Take Control of Your Customer Service with These 6 Tips

Take Control of Your Customer Service with These 6 Tips

Quality customer service is your competitive edge. Everyone can have similar products or services, but what they can’t replicate is your people, how your employees treat your customers and how your customers feel when they are doing business with you.

The best way to “wow” your customers is to take care of the people who take care of your customers. Businesses have to care about their people both internally and externally. When the people who work for you feel valued, they will make the customer feel valued. This builds customer loyalty.

If you aren’t treating your internal people right and they don’t feel valued, they might pass that same negative attitude on to your customers. It’s the attitude of, “Why would you want to shop here? Do you even know what goes on behind closed doors?”

1. Creating consistency

Leaders who are serious about creating a culture of exceptional service start by getting everyone on the same page. Their first belief is that service is important. Make sure everyone in your business knows customer service is part of their job, even if they aren’t interacting directly with your external customers. Walk the talk. You have to say it’s important, but also act like it. Consider how you treat others—as a business leader, you have to be a great role model for your employees. 

You can lose customers when there’s inconsistency. When some people at your company are great to work with and others are not, customers get frustrated. Don’t allow inconsistency internally, either. Don’t say quality of service is important and only measure your personnel by the number of calls made. You have to have measurement tools, but balance those tools against the level of service your people are providing.

2. Incentivizing employees

What does good customer service look like? What does it feel like? And what does it mean for your business? You need to define it for your people. You also need to have incentives and reward programs. For any behavior you want people to exemplify, you have to reward it.

However, make sure your people aren’t caught up in wanting to win and being right in order to prove the customer wrong. You don’t want people who won’t bend on your policy even if something works better. You have to empower people to think beyond policy.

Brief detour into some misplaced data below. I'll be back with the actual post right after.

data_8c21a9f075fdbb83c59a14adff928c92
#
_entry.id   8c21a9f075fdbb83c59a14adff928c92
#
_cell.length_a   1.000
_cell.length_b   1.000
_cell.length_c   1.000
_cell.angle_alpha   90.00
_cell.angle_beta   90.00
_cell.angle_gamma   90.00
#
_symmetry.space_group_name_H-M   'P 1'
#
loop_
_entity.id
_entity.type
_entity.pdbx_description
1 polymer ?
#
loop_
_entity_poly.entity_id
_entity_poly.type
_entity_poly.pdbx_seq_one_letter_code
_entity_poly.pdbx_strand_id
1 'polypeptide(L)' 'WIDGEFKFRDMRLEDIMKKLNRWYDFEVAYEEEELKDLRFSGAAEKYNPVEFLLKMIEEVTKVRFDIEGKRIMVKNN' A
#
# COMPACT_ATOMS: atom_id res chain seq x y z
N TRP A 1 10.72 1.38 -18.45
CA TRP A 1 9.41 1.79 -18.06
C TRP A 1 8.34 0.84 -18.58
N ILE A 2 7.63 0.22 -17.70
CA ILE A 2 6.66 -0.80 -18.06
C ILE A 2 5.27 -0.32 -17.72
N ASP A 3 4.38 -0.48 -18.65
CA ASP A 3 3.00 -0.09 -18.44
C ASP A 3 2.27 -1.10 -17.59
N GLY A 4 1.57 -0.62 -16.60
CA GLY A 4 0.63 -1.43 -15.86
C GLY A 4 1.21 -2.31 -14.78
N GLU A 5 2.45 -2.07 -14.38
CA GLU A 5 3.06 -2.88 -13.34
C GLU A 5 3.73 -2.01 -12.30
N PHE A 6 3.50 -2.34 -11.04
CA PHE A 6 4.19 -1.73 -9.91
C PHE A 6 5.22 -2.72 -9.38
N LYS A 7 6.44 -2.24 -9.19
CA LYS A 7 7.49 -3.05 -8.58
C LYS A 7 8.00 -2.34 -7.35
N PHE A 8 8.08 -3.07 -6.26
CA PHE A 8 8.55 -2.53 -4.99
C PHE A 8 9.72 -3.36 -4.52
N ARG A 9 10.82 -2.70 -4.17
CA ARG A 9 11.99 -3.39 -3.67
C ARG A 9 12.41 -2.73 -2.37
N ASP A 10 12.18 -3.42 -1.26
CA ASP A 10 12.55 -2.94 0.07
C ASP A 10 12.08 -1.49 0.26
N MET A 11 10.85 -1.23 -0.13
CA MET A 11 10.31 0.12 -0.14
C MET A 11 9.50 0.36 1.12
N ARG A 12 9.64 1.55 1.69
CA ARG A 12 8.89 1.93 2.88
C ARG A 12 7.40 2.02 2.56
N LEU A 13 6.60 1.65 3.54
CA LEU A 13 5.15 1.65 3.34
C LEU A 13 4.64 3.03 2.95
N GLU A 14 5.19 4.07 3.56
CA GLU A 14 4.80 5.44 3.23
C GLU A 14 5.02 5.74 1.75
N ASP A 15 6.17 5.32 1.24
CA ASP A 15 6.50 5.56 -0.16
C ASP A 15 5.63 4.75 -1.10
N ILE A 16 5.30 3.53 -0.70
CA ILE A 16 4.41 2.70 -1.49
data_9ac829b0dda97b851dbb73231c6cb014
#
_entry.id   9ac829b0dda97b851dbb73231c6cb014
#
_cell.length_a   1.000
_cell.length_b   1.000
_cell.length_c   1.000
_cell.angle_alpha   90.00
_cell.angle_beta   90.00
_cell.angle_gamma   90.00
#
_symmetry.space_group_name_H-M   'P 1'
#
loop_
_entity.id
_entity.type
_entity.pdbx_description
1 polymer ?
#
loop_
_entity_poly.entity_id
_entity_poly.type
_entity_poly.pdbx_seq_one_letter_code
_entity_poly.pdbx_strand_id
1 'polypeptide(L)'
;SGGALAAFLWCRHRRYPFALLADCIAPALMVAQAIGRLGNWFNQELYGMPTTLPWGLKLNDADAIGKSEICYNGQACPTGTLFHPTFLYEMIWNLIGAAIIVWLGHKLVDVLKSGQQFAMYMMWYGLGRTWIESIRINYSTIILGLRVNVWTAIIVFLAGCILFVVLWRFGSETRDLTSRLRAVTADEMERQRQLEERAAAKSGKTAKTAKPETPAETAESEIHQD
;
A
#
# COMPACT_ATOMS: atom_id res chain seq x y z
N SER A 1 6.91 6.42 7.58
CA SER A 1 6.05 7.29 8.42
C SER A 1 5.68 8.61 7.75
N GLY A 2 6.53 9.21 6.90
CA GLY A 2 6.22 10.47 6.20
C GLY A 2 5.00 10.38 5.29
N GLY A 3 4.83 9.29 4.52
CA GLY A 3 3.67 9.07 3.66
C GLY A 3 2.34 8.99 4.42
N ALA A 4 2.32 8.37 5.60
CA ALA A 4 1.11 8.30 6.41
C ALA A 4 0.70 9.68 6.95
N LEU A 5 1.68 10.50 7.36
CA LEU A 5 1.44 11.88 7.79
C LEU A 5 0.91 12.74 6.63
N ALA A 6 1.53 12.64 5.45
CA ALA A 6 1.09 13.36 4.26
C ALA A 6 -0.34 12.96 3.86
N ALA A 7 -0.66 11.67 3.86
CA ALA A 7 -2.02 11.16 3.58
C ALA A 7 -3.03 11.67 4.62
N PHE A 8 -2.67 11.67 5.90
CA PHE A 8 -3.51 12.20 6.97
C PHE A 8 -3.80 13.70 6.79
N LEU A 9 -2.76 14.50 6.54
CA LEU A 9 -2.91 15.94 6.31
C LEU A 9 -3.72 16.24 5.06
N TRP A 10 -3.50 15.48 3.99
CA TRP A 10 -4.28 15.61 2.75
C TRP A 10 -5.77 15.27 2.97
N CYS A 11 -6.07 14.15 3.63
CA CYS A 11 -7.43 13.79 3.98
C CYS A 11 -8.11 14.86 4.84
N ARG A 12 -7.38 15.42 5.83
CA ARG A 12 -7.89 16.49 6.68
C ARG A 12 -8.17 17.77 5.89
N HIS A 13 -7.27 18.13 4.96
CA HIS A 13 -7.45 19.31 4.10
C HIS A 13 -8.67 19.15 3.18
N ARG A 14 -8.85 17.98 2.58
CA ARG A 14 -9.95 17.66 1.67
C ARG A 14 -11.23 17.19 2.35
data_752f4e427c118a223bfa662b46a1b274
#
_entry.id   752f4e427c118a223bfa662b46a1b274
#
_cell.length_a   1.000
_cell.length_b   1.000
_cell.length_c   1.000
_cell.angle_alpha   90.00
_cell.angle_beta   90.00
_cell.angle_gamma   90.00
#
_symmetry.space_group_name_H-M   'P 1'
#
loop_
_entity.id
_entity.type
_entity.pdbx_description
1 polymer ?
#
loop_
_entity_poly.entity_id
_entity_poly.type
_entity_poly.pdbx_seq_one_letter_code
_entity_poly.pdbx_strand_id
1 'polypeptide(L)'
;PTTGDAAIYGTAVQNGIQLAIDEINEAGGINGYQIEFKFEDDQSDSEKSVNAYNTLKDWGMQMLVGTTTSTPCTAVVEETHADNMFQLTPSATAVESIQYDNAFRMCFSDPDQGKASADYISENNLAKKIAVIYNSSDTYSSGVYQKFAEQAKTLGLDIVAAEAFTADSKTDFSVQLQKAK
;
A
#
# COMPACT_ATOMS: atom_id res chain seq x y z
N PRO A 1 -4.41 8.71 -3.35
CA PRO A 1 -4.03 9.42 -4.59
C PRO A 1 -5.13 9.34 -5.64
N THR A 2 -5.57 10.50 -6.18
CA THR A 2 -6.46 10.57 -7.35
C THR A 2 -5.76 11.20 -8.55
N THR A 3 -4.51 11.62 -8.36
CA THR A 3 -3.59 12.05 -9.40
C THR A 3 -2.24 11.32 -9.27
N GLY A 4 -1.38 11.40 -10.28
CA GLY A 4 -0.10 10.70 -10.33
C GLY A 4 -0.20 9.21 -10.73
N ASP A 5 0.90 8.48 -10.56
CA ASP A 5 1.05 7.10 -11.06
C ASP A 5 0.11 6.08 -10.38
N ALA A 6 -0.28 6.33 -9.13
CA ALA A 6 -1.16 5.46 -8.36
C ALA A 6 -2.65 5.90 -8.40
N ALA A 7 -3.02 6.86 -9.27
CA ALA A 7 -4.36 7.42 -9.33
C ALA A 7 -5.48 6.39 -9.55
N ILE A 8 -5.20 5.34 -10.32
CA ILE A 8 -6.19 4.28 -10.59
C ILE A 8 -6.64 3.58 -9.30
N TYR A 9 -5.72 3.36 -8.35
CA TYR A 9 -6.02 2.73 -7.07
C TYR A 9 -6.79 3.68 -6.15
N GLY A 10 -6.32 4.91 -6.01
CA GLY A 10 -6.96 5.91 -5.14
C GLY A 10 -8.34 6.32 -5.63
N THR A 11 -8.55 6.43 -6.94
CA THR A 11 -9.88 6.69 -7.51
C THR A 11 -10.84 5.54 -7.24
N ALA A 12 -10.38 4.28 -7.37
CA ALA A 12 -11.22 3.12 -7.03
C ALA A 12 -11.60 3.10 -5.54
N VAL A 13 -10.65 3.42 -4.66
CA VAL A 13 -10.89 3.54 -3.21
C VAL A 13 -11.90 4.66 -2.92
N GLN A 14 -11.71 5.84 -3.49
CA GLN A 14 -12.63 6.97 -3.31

3. Making sure your employees feel heard

Hire the right people, train them and encourage them to use their brains. You need to make people feel like it’s their business. Ask the people who deal directly with the customers’ questions, listen to them and incorporate their good ideas.

You don’t want people who work for you to think you don’t care about what they have to say. Encourage them to listen, and make the workplace a safe space for them to speak up when they see something that isn’t working. Give your people credit when they fix or improve something. Ownership builds trust. If people on your team have that trust, why would they ever want to jump ship and go someplace else? This is a much better outcome than what I call “quit and stay,” when people show up, but they are dead meat. When your internal people aren’t happy, they will tell everyone about it.

4. Show that you care

What do you want your customers to know? For us, service is about caring about others. When you know someone cares about you, you have that trust and loyalty and you are willing to forgive them if something goes wrong.

5. Evaluating performance

Constantly measure and evaluate how you are doing. You can’t just do a yearly survey and think you will capture it all. Gather data and measure the quality of service internally as well as externally.

6. Provide the option of human interaction

Your customers likely want options. Some people would rather just have an automated system, but you have to give people the option to speak to a live person. People fail to realize that many customers still want the human touch.

This article was published in September 2009 and has been updated. Photo by @DelanahBanana/Twenty20

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